Shakespeare in the Squares have been on a huge tour of the Central Line, with a rowdy evening spent in Arundel and Ladbroke Gardens. The whip of 1920 fashionable and themes have mingled with the Bard. I dare say, they got away with it.
I think it's the laid-back nature of seeing a play outside, the good weather is a blessing in this realm. Here a young, spritely cast did well with the characters, amazing to see how easy it is to manipulate people even back then. After the famous shipwreck the plot squiggles about with mistaken identity, deceit and still a lot of jokes and fun. The show is infused with songs from the setting, Gershwin, Fats Waller, Kern & Hammerstein and more.
The cast is a delight. Toby Gordon certainly knows how to project, as Orsino and Sir Toby Belch. He commands the stage in stature and delivery. Richard Emerson gets loads of laughs as Malvolio, his time spent in yellow undergarments remains a highlight. He even gets applause for the absurd letter scene. Lee Drage as Antonio might not be the most compelling character, though his time is spent well with the troupe.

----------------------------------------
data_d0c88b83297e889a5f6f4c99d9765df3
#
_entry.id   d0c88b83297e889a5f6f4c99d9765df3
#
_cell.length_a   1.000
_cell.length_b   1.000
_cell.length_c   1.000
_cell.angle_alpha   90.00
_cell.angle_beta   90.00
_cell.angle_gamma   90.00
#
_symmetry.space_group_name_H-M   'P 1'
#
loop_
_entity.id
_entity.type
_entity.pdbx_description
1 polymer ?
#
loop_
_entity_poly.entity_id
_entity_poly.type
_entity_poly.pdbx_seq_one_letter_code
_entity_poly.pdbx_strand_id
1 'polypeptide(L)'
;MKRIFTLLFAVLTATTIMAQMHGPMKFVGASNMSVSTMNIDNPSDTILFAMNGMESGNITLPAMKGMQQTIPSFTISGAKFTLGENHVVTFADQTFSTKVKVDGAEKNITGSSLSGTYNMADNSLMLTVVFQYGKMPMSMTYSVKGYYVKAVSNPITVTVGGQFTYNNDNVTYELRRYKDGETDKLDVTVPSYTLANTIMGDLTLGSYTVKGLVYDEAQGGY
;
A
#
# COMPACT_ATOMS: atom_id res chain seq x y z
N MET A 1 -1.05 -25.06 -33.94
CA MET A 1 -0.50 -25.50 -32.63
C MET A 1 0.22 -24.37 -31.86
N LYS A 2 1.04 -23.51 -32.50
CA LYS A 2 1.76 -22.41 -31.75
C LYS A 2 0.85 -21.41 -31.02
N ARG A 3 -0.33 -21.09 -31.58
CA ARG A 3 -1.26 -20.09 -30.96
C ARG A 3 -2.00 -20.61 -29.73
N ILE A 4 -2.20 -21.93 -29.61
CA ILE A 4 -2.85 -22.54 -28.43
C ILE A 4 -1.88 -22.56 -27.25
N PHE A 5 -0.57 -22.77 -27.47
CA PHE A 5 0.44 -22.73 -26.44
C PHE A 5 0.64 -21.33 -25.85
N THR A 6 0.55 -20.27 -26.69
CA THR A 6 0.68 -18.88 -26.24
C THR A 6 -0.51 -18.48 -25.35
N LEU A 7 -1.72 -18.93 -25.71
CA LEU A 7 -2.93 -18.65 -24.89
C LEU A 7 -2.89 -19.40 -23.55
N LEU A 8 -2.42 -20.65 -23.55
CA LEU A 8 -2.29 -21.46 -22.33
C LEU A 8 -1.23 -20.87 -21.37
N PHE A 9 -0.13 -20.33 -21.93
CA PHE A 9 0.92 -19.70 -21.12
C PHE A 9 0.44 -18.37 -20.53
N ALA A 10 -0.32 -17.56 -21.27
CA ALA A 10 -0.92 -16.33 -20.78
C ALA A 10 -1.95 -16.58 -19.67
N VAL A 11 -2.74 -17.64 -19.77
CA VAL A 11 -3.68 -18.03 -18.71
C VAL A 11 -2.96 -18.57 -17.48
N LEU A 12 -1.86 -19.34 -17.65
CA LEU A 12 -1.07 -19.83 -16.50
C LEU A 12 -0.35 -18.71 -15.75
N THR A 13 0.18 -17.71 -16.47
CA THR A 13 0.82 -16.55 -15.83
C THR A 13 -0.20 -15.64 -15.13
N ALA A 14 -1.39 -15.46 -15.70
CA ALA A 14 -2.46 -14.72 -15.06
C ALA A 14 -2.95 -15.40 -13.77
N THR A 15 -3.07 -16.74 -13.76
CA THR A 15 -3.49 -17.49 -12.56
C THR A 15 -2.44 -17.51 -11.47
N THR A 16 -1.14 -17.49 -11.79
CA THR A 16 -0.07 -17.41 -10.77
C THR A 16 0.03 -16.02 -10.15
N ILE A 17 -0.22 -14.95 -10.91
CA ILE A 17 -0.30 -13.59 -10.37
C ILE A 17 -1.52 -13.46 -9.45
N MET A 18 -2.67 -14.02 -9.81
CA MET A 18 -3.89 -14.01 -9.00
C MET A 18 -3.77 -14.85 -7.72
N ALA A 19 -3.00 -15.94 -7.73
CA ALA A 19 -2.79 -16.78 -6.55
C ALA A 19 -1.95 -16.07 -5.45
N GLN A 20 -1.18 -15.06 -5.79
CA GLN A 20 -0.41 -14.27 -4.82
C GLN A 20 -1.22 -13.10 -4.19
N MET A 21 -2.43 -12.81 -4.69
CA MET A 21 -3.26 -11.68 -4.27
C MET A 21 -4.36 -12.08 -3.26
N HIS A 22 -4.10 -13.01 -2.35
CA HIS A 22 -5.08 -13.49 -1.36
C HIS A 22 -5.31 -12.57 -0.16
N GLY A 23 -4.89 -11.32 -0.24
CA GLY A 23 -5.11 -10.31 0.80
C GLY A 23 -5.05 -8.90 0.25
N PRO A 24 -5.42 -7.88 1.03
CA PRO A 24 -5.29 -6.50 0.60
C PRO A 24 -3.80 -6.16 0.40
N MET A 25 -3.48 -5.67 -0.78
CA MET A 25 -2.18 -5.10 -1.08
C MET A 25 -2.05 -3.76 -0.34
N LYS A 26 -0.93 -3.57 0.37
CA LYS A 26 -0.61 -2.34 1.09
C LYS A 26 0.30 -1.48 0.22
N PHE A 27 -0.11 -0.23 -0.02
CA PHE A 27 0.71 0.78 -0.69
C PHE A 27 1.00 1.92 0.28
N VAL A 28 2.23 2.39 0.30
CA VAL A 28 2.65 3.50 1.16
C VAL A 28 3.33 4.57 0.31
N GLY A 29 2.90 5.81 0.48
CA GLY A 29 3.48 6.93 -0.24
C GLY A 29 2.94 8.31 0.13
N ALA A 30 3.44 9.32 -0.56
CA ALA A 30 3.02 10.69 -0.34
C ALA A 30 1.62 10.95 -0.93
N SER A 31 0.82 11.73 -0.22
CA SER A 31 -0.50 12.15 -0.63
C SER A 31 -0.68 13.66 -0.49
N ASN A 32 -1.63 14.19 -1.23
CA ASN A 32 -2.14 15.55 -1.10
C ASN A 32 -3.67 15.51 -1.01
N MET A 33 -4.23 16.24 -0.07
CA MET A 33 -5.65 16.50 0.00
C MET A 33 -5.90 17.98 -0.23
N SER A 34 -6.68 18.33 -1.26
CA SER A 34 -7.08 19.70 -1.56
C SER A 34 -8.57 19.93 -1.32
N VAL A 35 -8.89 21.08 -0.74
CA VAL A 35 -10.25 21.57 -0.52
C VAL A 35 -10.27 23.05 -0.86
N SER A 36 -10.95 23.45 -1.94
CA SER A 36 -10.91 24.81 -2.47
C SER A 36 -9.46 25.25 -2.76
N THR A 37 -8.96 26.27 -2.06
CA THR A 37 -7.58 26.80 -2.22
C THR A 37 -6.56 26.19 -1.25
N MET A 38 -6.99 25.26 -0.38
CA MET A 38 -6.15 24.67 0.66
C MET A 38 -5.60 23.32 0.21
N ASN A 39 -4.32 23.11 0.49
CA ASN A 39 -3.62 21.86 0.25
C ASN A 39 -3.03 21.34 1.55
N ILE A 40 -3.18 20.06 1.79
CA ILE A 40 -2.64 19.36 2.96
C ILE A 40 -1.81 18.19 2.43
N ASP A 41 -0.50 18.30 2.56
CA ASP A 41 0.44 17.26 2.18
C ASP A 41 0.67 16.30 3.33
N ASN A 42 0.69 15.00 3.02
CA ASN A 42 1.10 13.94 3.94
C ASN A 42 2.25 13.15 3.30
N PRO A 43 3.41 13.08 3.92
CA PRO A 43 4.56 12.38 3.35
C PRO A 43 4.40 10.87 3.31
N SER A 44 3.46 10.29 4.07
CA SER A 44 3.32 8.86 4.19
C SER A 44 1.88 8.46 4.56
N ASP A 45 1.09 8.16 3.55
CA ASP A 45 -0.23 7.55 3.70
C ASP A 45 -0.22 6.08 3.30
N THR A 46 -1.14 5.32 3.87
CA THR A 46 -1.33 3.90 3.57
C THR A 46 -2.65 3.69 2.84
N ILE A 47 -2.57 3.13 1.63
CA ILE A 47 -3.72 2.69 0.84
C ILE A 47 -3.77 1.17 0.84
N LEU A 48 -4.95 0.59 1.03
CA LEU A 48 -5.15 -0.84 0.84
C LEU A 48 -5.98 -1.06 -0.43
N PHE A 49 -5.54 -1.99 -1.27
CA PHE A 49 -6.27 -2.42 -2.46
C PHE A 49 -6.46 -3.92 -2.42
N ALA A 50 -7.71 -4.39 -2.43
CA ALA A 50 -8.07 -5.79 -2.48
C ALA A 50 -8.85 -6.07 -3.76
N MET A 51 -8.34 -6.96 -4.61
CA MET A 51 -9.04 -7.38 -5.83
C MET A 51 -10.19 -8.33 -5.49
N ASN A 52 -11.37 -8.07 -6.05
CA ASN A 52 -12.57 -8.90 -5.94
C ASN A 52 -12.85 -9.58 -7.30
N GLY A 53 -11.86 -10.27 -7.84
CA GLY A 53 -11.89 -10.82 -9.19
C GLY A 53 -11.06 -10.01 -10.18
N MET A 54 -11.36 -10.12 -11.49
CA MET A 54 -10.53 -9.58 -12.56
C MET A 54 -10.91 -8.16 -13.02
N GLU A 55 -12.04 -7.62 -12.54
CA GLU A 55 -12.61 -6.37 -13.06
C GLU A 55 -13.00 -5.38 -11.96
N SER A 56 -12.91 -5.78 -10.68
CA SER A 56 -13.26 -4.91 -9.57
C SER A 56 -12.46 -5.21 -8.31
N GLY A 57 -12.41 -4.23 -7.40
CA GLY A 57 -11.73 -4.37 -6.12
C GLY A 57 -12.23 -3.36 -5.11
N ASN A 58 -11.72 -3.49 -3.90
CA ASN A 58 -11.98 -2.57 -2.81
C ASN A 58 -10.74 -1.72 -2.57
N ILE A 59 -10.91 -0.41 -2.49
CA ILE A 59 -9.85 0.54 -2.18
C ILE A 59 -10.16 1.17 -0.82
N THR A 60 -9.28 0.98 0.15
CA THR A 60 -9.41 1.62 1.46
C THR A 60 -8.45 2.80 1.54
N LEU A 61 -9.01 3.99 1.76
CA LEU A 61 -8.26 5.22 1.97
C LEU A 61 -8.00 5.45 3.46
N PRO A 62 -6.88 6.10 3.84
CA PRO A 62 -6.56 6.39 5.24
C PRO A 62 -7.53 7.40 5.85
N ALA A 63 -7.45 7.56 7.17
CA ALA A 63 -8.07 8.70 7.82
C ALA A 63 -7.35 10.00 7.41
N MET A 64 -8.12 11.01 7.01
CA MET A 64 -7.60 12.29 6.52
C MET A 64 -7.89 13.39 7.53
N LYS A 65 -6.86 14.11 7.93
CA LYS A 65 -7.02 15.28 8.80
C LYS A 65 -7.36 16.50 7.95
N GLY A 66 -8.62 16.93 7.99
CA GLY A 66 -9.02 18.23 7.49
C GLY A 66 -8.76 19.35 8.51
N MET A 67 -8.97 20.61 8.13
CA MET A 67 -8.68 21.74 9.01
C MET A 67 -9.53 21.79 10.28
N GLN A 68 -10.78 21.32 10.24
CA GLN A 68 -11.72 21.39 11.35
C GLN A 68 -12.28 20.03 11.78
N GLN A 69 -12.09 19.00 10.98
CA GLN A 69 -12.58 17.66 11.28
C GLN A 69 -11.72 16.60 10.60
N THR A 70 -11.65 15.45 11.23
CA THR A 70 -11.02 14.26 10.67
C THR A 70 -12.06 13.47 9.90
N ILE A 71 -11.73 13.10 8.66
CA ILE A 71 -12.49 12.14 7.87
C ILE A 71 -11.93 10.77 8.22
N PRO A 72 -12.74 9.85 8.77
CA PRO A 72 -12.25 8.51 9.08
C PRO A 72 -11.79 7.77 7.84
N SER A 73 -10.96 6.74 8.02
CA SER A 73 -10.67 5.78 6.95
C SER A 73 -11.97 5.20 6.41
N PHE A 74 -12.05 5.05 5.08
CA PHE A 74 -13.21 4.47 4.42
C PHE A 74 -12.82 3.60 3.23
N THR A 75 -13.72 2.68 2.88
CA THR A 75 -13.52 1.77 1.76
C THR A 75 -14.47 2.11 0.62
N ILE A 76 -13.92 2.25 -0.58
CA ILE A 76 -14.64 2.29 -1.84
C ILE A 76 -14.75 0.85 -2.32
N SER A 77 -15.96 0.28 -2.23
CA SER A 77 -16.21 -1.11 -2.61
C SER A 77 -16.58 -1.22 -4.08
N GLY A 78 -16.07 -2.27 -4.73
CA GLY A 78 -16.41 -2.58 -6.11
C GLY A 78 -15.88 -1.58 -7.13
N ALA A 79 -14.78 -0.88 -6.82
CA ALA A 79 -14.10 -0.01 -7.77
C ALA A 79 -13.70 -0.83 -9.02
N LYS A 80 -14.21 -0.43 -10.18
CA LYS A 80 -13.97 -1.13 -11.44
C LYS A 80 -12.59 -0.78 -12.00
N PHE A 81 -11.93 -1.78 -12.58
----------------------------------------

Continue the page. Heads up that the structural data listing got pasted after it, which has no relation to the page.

Priscilla Grace as Marie is softly spoken and affirmed in the role, though is easily overpowered by the massive personalities of the character surrounding her. Lucy Ireland spends half the night looking like Errol Fllyn in pilot gear as Viola, her delightful nature and being well-suited for the role made it look so easy. Feste from Marrissa Landy is a ball, her flapper attire looks legit with her many naughty, outrageous flutters. Carys McQueen gets many vampish phases with more good humour and comic timing. Fred Thomas as Sebastian is a blend of Niles Crane and silent cinema dandy. His physical comedy is highly effective, the moment he was moved to laughter out of character was a great slip.
It is fun, it is silly and it is a delight. On to the next square!
It runs till 7th July. Tickets: here.
Review: James Ellis Photo: James Millar